I know none of it matters, but it kinda does. If you are charging a premium people expect a premium product. It's kinda compounded by the fact that it does nothing the 2700x can't do. Sure it may do it a little faster but at that price?

CPUs are just not important. Not any more. You could still run games on an old quad core S775 and people know this because there are many Youtubers still building rigs like that.

I used to love Intel launches but over the past few years there have simply been far too many and all of the excitement has evaporated.

I also have a feeling AMD may respond with some sort of 2800x, but we'll see. Right now if I were them? I wouldn't bother.

Thanks for the review Tom.Quote

19-10-2018, 10:46:30

AngryGoldfish
Quote:
Originally Posted by AlienALX View Post
Honestly at this price I would expect everything. Not just a cardboard cop out reviewer's edition and then tray OEM for retail.

I know none of it matters, but it kinda does. If you are charging a premium people expect a premium product. It's kinda compounded by the fact that it does nothing the 2700x can't do. Sure it may do it a little faster but at that price?

CPUs are just not important. Not any more. You could still run games on an old quad core S775 and people know this because there are many Youtubers still building rigs like that.

I used to love Intel launches but over the past few years there have simply been far too many and all of the excitement has evaporated.

I also have a feeling AMD may respond with some sort of 2800x, but we'll see. Right now if I were them? I wouldn't bother.

Thanks for the review Tom.
High FPS gaming (90+) still benefits noticeably with a modern Intel CPU. For me personally, my sweet spot is 90 FPS. That would be easier to hit with my graphics card if I had an 8700K instead of a 1600X. Much easier. The problem is, I don't want to support Intel. Also, I haven't played a game in almost a year.Quote

19-10-2018, 17:08:43

Zoot
5GHz single core and 4.7GHz all core was always going to make it top dog in pretty much everything.


It's an extremely impressive processor, with the single threaded and multi-threaded grunt. There always was a compromise between the two, but this one really does away with that.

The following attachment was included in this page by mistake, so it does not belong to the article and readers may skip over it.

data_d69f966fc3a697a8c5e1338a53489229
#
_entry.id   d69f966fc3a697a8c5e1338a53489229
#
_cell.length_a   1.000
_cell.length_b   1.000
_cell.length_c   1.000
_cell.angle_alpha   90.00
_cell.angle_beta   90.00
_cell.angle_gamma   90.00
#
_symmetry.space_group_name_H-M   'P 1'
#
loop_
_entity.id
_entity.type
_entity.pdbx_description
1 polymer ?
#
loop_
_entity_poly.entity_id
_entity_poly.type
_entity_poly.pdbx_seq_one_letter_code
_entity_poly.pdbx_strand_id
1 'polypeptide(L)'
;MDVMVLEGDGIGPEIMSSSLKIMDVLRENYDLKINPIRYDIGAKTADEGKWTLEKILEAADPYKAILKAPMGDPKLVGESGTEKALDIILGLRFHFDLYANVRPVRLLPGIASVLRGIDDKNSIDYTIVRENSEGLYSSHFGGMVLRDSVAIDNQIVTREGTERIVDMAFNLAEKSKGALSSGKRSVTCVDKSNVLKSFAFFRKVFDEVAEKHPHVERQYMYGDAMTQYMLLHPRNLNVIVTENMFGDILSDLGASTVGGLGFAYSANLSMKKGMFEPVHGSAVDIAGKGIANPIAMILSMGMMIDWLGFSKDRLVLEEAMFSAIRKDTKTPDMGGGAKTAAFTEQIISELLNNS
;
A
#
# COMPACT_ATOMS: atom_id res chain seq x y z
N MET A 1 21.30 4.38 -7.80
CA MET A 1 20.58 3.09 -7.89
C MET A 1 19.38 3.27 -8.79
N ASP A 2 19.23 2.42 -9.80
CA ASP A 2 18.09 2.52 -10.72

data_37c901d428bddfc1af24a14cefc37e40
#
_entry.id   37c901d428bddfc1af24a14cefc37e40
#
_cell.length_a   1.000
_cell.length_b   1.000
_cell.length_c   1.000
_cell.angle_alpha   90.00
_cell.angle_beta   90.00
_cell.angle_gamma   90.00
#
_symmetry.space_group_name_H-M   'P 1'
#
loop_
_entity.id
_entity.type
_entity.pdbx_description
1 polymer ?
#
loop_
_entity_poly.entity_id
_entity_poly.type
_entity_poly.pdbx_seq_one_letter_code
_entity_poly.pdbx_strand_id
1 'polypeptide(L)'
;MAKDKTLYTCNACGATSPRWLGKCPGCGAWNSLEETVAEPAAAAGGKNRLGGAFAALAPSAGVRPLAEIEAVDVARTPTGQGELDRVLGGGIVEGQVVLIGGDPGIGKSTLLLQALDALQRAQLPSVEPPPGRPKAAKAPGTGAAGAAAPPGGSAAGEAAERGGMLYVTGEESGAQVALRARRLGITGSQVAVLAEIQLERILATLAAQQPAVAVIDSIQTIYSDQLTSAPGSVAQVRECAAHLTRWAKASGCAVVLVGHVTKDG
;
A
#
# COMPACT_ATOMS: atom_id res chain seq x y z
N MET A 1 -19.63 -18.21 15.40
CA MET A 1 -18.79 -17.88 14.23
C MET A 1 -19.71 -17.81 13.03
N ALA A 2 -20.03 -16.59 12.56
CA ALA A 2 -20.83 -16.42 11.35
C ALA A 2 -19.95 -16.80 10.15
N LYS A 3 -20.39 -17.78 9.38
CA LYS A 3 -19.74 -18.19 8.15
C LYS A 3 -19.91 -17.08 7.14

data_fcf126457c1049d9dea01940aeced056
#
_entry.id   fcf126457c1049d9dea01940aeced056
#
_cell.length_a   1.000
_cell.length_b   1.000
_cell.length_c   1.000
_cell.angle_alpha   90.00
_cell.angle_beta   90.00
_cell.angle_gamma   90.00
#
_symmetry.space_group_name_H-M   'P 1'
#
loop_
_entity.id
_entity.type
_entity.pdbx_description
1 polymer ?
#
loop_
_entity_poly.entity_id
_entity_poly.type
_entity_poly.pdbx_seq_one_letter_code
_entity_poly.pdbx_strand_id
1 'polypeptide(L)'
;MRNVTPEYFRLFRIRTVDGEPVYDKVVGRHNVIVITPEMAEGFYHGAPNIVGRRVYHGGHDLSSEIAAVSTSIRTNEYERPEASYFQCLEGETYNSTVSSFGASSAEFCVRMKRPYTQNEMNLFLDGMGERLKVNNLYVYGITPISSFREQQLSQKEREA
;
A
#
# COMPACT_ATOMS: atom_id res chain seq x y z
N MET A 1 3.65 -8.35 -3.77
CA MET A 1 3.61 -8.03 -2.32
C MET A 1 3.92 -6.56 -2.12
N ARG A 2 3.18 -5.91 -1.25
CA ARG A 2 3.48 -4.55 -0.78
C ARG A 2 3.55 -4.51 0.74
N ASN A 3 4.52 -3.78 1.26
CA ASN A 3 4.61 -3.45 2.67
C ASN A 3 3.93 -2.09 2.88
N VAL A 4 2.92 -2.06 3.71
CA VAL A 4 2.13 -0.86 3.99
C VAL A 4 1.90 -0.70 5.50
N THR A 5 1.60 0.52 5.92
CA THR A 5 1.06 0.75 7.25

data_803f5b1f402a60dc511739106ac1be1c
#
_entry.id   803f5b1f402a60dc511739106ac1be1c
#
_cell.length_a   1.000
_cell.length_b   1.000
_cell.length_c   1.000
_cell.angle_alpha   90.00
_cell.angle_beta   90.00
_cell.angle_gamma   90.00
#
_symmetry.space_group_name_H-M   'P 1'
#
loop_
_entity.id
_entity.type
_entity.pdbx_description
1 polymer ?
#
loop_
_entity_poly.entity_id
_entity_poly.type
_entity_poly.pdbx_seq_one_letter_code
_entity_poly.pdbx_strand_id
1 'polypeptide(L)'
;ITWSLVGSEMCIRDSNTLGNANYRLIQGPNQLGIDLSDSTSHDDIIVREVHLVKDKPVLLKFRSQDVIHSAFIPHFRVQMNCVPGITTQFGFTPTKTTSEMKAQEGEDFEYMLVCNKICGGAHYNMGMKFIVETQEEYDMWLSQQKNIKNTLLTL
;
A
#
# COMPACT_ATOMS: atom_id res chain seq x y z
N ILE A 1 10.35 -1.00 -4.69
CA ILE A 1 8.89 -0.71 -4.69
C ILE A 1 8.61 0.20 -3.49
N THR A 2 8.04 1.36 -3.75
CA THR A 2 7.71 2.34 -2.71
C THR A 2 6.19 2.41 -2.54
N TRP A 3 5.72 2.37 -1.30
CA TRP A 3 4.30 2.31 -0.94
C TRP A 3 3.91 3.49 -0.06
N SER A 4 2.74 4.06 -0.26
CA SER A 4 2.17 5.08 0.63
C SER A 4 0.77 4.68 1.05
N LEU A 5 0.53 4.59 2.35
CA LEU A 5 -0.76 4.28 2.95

Problem with me though is I'm a bit of a cheap-ass, I figure if I'm not going to notice the performance difference then there's not much point in spending the extra cash.


My 6700k will probably have to last me for another year or longer with buying a house. However 60FPS in games is fine for me though, so I'd be fine on lots of CPUs now which is such a nice change from 3/4 years ago.Quote

19-10-2018, 17:19:39

AlienALX
Quote:
Originally Posted by AngryGoldfish View Post
High FPS gaming (90+) still benefits noticeably with a modern Intel CPU. For me personally, my sweet spot is 90 FPS. That would be easier to hit with my graphics card if I had an 8700K instead of a 1600X. Much easier. The problem is, I don't want to support Intel. Also, I haven't played a game in almost a year.
How many monitors are 90hz though? Most would be 60 or 70.

Sure, if you bought one of those 144hz monitors it may benefit you, but most big games are designed to run much lower any way. Like, in my instance I can not actually run the games I play at 90hz because they break.

I don't understand this obsession with high FPS. I really thought my Xbox was going to absolutely and utterly suck at sub 30 but it is perfectly fine.

Big problem of course is could this CPU maintain a game at 90 FPS? I highly doubt that.Quote